5 Considerations for Your Ethics Training
As a business leader, developing and establishing your ethics policy is only half the battle. The next step involves implementation, with a strategic rollout and sharing of information with your staff. There is ethics training to consider. And these are the insights to note as you create a process for training employees on upholding your company’s ethics policies.
Defining Ethics Guidelines
Your company ethics policy may have terms or verbiage that can be ambiguous or unfamiliar to your staff. Created a glossary of terms and be sure your training involves transparent definitions. To help reinforce each topic, consider role-playing with your team training and citing examples of situations that may arise to demonstrate each ethics policy. When employees can see how ethics affects their roles specifically and know what to look for, they will be more inclined and able to enforce ethics policies.
Outlining Steps for Observing Violations
As part of your ethics training model, be sure to outline clear steps and processes should anyone encounter, experience, or witness what they deem to be a violation of ethics. These steps might include reporting to a manager or calling the company’s ethics hotline. But the key is to ensure all team members know that reporting violations is encouraged and safe to do without repercussion. And follow up with alternative rewards and recognition for those who practice ethical behavior in their day-to-day roles.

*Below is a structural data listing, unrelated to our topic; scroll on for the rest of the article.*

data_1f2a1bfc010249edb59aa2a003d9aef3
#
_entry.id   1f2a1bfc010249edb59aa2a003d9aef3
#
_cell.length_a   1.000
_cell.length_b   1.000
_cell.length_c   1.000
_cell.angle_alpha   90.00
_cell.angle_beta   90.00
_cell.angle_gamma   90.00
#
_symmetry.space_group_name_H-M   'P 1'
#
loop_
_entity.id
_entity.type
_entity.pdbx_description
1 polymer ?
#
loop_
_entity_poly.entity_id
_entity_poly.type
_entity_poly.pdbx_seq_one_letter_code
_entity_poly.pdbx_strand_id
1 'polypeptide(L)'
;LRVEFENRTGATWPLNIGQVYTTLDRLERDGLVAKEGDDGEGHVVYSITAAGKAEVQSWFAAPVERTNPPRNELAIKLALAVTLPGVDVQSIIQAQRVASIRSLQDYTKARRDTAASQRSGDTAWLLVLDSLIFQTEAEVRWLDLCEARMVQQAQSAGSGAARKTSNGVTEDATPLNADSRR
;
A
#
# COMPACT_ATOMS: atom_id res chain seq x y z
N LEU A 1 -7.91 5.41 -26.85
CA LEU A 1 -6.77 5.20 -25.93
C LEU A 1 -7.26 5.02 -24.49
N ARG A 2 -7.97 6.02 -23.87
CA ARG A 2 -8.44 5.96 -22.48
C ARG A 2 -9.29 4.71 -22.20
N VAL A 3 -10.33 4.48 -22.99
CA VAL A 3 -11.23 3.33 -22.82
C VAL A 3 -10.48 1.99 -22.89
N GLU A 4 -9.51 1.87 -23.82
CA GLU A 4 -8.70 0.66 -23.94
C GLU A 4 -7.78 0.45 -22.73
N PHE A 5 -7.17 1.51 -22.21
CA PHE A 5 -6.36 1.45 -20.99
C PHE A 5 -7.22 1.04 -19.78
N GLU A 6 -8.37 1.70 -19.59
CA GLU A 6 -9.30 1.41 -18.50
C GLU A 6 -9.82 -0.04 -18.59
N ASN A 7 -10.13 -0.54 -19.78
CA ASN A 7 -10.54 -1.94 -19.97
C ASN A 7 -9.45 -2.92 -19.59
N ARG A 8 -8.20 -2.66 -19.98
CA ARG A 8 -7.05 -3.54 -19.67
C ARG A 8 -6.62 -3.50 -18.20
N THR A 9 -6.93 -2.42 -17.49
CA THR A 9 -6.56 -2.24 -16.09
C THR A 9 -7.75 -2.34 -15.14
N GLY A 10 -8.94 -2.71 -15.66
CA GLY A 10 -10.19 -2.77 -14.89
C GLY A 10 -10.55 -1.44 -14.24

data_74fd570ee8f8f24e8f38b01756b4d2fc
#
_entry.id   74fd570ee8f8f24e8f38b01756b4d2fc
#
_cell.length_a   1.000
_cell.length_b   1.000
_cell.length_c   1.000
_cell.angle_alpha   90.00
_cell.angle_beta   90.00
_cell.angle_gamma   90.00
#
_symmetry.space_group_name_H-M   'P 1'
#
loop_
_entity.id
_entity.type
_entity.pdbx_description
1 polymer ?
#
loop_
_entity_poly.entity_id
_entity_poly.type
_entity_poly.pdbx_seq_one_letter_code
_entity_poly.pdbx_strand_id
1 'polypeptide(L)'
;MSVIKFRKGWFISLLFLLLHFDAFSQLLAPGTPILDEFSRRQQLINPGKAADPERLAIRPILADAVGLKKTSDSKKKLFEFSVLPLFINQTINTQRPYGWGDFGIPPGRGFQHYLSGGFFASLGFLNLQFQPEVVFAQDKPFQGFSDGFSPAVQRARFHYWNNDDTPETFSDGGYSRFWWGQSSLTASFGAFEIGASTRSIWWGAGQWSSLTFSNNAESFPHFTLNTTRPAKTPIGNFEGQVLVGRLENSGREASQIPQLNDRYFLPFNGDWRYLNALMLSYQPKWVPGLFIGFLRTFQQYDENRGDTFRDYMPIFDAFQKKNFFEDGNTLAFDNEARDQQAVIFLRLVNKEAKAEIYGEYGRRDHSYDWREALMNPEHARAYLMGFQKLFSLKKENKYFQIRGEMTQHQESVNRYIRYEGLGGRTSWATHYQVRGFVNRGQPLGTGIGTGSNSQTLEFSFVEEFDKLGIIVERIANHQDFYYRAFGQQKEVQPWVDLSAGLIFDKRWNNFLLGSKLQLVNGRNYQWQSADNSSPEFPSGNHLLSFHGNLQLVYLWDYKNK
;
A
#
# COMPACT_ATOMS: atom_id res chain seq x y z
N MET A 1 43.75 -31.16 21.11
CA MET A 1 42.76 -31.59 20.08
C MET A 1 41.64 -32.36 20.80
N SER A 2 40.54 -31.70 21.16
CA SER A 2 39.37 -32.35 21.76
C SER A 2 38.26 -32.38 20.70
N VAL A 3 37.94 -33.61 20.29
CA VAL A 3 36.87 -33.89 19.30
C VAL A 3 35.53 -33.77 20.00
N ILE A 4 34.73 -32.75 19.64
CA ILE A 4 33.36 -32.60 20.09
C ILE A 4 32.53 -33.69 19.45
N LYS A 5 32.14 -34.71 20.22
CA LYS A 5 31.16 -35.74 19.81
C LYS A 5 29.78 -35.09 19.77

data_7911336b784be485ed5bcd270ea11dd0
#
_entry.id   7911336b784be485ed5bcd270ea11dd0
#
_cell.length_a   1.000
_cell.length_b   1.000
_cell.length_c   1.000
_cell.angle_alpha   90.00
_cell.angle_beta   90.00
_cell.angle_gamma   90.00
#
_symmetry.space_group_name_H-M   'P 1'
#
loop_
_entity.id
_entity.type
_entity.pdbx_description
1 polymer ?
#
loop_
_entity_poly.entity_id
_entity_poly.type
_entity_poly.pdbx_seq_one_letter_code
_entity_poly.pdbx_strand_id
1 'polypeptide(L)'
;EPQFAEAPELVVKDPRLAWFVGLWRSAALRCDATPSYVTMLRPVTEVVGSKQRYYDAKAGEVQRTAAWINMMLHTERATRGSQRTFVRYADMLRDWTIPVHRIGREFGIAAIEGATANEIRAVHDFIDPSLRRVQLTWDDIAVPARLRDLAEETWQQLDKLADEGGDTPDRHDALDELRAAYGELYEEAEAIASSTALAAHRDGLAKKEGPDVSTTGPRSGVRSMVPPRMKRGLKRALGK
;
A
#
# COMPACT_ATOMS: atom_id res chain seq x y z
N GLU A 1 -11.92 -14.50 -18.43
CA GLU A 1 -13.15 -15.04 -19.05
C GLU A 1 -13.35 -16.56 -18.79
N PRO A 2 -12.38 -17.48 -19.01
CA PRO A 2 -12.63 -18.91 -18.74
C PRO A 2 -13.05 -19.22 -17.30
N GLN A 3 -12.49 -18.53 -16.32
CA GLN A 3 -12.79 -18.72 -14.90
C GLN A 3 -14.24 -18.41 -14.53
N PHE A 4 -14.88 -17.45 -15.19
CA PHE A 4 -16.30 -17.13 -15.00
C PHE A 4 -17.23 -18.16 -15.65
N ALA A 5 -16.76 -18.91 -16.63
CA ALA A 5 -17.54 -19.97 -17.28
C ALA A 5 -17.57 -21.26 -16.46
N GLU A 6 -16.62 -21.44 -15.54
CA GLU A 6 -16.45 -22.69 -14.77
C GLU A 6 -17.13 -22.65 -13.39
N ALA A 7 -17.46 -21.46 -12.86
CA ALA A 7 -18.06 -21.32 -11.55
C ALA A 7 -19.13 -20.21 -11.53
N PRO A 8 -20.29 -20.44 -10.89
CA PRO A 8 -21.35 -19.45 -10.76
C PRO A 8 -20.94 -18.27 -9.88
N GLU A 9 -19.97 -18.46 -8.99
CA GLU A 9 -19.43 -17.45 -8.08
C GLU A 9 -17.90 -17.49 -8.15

Common Ethics Training Topics
Your company may have additional or unique guidelines in place as part of the ethics policy. But, in general, most ethics training covers these common training topics.
· The organization’s cultural values
· The organization’s code of conduct
· Customer relations-related ethics
· Diversity training initiatives
· Data security and privacy ethics
· Regulatory or compliance-related requirements
· Ethical hiring, onboarding, and employment practices
· Safety regulations and ethics
Training Should Be Ongoing
Ethics training is not a one-time initiative, reserved only for new hires as part of their onboarding. Because ethics dynamics and workforce environments change, it’s imperative that you maintain a regular schedule of ongoing ethics training. Equally important is reinforcing company values and demonstrating your commitment to upholding ethics benchmarks. So, create a schedule of routine training initiatives to cover the pillar points of your ethics policies.
Training Applies to Management, Too
Your employees are watching. No matter how diligent you are about developing and training staff about your ethics policies, if your middle or key management staff aren’t following along, your employees won’t feel compelled to support those policies. Make sure you include specific training for managers and supervisors so they, too, know what behavior is expected of them. Outline how they should act and react to violations. Create processes they can follow for acknowledging great ethical behaviors, as well.
Keep these insights in mind as you develop your processes for ethics training. And remember, one of the best resources you have in the arsenal for supporting and enforcing your ethics policies is the ethics hotline. Contact Ethical Advocate to explore how having an ethics hotline can enhance and improve your organization’s ethics implementation and training.